The DPRK is quite literally sitting on a goldmine, and is endowed with considerable mineral resources. The successful exploitation of this mineral wealth has not yet been realized, but a number of international firms–including Chinese and South Korean–are actively courting the North Korean government. Alan Ferrie, an international economics analyst based in Puget Sound, Washington, provides a very detailed analysis of the North Korean minerals sector and assesses the obstacles and opportunities for developing this sector going forward. — Charles Kraus, Managing Editor
Strategy for the Successful Development of the North Korean Minerals Sector
by Alan Ferrie
Based upon the experience of South Korean companies, the government of North Korea seems to be focused on three main factors when assessing foreign direct investment in the country’s mineral sector. North Korea is promoting large scale investments involving the transfer of mining technologies to North Korea and support for infrastructure development. These goals are rational and would result in many benefits for the DPRK. Many policy changes, however, are still required to enable North Korea to successfully attain its development goals.
The fact that the only successful projects involving foreign companies in the mining sector have all been associated Chinese companies leaves North Korea in a very vulnerable position. China is essentially acting as a monopsony with respect to North Korean minerals production. By limiting themselves to only one buyer, North Korea has no chance of ever selling its minerals at world market prices. About 70 percent of Chinese investments in North Korea are comprised of energy and mineral resources. The Chinese are buying North Korea’s coal at much lower prices than the international market price. It is not difficult to determine why, then, that China imported 816,700 tons of North Korean anthracites between January and July of 2011, nine times more than the previous year. Anthracites comprised 46.3 percent of all of the exports to China. With the international price of coal on the rise and the operation of hydroelectric power plants in decline, China’s dependence upon thermoelectricity is growing.
As a result of international sanctions and a freeze on trade with South Korea, North Korea has engaged in natural resource trading with China to bring in hard currency. As a result of the massive amounts of coal exported to China to earn foreign currency, North Korea has been burdened with a serious energy shortage affecting the operations of factories and mining operations including, ironically, North Korea’s coal mining industry.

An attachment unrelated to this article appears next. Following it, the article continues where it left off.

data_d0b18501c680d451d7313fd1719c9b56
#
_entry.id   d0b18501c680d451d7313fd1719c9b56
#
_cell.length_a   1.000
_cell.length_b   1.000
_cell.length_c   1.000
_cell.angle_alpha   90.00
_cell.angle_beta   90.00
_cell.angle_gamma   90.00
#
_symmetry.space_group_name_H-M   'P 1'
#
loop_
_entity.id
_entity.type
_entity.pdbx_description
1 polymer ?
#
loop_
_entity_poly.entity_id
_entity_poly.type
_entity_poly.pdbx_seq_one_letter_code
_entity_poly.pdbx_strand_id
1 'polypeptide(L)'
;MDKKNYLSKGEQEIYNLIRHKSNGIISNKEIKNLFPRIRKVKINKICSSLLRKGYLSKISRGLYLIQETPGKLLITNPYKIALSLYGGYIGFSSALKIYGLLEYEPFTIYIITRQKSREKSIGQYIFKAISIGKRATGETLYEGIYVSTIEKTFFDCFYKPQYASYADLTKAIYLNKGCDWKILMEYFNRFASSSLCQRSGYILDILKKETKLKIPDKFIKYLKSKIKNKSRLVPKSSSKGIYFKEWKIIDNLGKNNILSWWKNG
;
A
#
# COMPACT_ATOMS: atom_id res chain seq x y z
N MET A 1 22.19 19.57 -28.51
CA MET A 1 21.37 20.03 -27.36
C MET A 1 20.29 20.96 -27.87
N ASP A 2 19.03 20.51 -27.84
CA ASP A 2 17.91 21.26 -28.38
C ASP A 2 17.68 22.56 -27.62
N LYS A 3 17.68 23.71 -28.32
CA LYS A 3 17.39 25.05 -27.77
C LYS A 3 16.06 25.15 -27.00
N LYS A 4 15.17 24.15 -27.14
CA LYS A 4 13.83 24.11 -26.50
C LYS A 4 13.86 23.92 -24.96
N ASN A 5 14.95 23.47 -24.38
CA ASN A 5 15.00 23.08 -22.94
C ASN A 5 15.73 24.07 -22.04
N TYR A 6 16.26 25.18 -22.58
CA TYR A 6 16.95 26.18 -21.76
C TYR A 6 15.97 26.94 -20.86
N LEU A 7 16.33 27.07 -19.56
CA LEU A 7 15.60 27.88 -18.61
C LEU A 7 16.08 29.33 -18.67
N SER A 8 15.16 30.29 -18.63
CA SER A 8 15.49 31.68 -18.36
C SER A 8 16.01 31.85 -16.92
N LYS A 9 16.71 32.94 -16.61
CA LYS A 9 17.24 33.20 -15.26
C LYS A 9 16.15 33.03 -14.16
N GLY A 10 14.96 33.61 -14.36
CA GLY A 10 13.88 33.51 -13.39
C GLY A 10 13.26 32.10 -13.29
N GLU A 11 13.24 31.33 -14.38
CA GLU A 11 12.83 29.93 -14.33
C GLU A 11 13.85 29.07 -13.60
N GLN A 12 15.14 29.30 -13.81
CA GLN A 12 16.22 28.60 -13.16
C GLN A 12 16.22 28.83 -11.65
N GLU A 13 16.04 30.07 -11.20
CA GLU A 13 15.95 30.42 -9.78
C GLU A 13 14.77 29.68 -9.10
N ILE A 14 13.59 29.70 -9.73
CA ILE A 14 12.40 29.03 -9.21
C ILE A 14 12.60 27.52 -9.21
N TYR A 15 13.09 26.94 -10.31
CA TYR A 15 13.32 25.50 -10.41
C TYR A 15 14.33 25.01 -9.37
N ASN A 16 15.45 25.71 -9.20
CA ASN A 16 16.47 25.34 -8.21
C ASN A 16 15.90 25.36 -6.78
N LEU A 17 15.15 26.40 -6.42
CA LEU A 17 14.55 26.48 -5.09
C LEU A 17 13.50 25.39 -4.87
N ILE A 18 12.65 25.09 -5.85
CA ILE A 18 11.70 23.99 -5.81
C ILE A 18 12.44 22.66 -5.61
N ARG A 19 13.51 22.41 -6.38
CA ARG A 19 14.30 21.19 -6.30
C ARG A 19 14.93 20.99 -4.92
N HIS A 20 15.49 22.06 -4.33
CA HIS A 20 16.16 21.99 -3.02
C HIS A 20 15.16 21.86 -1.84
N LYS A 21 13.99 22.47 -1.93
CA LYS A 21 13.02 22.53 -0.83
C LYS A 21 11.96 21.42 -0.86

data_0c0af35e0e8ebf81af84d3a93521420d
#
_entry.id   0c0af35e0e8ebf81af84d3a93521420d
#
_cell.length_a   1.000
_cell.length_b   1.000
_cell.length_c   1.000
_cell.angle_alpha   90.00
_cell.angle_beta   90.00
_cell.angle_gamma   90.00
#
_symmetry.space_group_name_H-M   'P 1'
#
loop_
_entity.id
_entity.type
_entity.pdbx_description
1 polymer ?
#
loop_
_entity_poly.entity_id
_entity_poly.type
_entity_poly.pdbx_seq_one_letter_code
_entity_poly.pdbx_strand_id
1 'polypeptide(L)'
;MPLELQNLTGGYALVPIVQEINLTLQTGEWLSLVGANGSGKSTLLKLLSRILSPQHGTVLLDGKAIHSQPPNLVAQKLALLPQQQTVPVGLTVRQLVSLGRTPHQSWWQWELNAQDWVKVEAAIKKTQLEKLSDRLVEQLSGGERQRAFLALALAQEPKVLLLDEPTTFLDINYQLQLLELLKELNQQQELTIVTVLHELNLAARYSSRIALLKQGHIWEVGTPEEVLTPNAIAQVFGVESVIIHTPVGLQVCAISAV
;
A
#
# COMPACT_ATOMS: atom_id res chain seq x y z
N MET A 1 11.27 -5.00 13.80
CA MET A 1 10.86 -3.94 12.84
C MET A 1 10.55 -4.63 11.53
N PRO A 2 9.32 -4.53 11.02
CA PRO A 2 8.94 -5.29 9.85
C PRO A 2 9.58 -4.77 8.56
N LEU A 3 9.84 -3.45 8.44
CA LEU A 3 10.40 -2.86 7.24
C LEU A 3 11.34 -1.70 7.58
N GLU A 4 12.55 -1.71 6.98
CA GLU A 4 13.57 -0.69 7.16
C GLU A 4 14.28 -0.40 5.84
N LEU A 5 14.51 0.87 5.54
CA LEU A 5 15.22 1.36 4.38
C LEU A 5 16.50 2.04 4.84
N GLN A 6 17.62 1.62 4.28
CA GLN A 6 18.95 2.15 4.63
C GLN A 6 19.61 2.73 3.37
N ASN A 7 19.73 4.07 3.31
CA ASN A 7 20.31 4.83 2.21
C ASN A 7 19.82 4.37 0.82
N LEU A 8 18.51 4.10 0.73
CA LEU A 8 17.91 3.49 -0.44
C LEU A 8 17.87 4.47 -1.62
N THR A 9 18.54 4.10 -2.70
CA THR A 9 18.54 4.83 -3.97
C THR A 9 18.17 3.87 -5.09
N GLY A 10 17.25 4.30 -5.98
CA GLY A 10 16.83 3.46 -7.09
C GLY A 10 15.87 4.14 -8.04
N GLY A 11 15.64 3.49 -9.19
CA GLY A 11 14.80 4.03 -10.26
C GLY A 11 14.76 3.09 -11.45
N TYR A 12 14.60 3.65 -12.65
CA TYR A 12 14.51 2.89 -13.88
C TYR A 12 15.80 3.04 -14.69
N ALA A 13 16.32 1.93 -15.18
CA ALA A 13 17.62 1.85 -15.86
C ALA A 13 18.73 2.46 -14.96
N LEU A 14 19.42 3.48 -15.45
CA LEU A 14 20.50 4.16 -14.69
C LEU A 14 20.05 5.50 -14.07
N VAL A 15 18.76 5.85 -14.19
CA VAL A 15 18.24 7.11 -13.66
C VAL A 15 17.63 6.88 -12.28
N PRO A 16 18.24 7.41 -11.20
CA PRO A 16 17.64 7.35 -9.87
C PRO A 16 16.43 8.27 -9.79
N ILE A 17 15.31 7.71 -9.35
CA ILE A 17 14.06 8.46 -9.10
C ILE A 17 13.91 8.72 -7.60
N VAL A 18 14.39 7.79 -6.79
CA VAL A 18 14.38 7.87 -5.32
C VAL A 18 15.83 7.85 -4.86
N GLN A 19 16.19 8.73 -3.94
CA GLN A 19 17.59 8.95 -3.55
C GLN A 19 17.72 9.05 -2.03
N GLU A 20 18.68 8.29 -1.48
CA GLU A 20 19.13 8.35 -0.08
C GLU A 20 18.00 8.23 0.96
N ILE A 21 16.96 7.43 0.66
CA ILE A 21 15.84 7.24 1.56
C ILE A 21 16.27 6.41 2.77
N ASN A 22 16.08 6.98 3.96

For the same reason, iron ore exports to China were 2.1 million tons in 2010. This was an increase of 86.7 percent over 2009. It can be assured that the iron ore was also sold at prices far lower than the world market price.
Selling valuable minerals at prices far below world market prices is not the road to prosperity. North Korea will need to change its policies in order to attain its goals. North Korea desperately needs to expand the market for its products. There are many companies throughout the world that would jump at the opportunity to invest in the North Korean minerals sector under the correct circumstances.
Holding an international auction for one of North Korea’s mines under conditions similar to that which exist in Australia, for example, would be a good starting point for North Korea. The development of infrastructure could be incorporated into the project plan. In order to obtain the best possible deal for North Korea, it would be prudent to invite all potential buyers to the auction. If South Korean companies were to be excluded from the auction, it is unlikely that North Korea would receive the optimal offer since South Korean companies would likely be the highest bidders. Once a contract is signed, it would be critical for North Korea to honor the contract terms to the letter in order to establish a precedent for future mining contracts.
If North Korea does honor the contract and the mining operation is successful, it is probable that the foreign mining company will earn profits higher than industry norms–due to the fact that considerable risk and uncertainty will have been incorporated into their bid. The North Korean government must understand that allowing the foreign mining company to earn an above average profit should not be regarded as exploitation. On the contrary, it will send a signal to mining companies around the world that North Korea is now open for business. Just as Western corporations are currently falling over one another to invest in China, the same scenario could develop in the North Korean mining industry.
Kim Jung Un has the opportunity to transform North Korea into a prosperous nation just as Deng Xiaoping lifted China out of Mao Zedong’s dark ages. To execute a successful transition, the North Korean government must adhere to international standards and honor all of its contracts for the development of North Korea’s mining industry. Otherwise, the government of North Korea will not be leaving the economic “critical care ward.”